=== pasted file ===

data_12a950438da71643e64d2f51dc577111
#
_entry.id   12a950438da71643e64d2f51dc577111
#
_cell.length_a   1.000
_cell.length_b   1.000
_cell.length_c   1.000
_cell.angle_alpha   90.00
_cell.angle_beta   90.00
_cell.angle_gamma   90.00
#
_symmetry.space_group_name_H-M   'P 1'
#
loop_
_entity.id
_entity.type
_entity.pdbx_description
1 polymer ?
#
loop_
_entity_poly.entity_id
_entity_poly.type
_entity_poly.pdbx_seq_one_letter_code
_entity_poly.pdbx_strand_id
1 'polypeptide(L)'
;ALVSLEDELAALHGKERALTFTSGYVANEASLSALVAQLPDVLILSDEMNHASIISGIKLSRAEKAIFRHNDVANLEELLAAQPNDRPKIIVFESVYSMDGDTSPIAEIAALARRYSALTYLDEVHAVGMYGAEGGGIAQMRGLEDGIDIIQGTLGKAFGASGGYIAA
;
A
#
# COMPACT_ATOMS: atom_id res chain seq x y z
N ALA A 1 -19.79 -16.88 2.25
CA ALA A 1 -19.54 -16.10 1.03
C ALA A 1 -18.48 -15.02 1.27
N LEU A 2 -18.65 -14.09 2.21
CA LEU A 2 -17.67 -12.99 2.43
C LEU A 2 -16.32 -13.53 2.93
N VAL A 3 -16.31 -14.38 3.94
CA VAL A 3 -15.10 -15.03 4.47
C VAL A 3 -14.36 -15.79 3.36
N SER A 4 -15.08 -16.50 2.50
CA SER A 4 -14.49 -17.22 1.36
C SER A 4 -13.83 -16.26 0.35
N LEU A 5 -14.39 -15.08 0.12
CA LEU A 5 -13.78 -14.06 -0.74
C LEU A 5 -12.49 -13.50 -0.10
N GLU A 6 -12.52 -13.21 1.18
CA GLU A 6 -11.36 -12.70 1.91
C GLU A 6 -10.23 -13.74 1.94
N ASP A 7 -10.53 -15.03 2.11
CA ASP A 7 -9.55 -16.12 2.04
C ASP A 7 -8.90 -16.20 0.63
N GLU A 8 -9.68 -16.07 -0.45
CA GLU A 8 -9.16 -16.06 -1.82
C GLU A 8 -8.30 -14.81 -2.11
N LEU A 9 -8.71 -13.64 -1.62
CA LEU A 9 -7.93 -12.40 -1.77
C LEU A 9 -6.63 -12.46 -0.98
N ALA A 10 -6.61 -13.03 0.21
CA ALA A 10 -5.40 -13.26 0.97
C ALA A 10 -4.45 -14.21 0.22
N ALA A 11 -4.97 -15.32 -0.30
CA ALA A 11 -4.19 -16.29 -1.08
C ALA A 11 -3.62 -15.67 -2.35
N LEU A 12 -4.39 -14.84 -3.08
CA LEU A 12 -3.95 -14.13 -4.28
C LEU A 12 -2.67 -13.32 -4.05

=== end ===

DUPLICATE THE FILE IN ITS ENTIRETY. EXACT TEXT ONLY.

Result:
data_12a950438da71643e64d2f51dc577111
#
_entry.id   12a950438da71643e64d2f51dc577111
#
_cell.length_a   1.000
_cell.length_b   1.000
_cell.length_c   1.000
_cell.angle_alpha   90.00
_cell.angle_beta   90.00
_cell.angle_gamma   90.00
#
_symmetry.space_group_name_H-M   'P 1'
#
loop_
_entity.id
_entity.type
_entity.pdbx_description
1 polymer ?
#
loop_
_entity_poly.entity_id
_entity_poly.type
_entity_poly.pdbx_seq_one_letter_code
_entity_poly.pdbx_strand_id
1 'polypeptide(L)'
;ALVSLEDELAALHGKERALTFTSGYVANEASLSALVAQLPDVLILSDEMNHASIISGIKLSRAEKAIFRHNDVANLEELLAAQPNDRPKIIVFESVYSMDGDTSPIAEIAALARRYSALTYLDEVHAVGMYGAEGGGIAQMRGLEDGIDIIQGTLGKAFGASGGYIAA
;
A
#
# COMPACT_ATOMS: atom_id res chain seq x y z
N ALA A 1 -19.79 -16.88 2.25
CA ALA A 1 -19.54 -16.10 1.03
C ALA A 1 -18.48 -15.02 1.27
N LEU A 2 -18.65 -14.09 2.21
CA LEU A 2 -17.67 -12.99 2.43
C LEU A 2 -16.32 -13.53 2.93
N VAL A 3 -16.31 -14.38 3.94
CA VAL A 3 -15.10 -15.03 4.47
C VAL A 3 -14.36 -15.79 3.36
N SER A 4 -15.08 -16.50 2.50
CA SER A 4 -14.49 -17.22 1.36
C SER A 4 -13.83 -16.26 0.35
N LEU A 5 -14.39 -15.08 0.12
CA LEU A 5 -13.78 -14.06 -0.74
C LEU A 5 -12.49 -13.50 -0.10
N GLU A 6 -12.52 -13.21 1.18
CA GLU A 6 -11.36 -12.70 1.91
C GLU A 6 -10.23 -13.74 1.94
N ASP A 7 -10.53 -15.03 2.11
CA ASP A 7 -9.55 -16.12 2.04
C ASP A 7 -8.90 -16.20 0.63
N GLU A 8 -9.68 -16.07 -0.45
CA GLU A 8 -9.16 -16.06 -1.82
C GLU A 8 -8.30 -14.81 -2.11
N LEU A 9 -8.71 -13.64 -1.62
CA LEU A 9 -7.93 -12.40 -1.77
C LEU A 9 -6.63 -12.46 -0.98
N ALA A 10 -6.61 -13.03 0.21
CA ALA A 10 -5.40 -13.26 0.97
C ALA A 10 -4.45 -14.21 0.22
N ALA A 11 -4.97 -15.32 -0.30
CA ALA A 11 -4.19 -16.29 -1.08
C ALA A 11 -3.62 -15.67 -2.35
N LEU A 12 -4.39 -14.84 -3.08
CA LEU A 12 -3.95 -14.13 -4.28
C LEU A 12 -2.67 -13.32 -4.05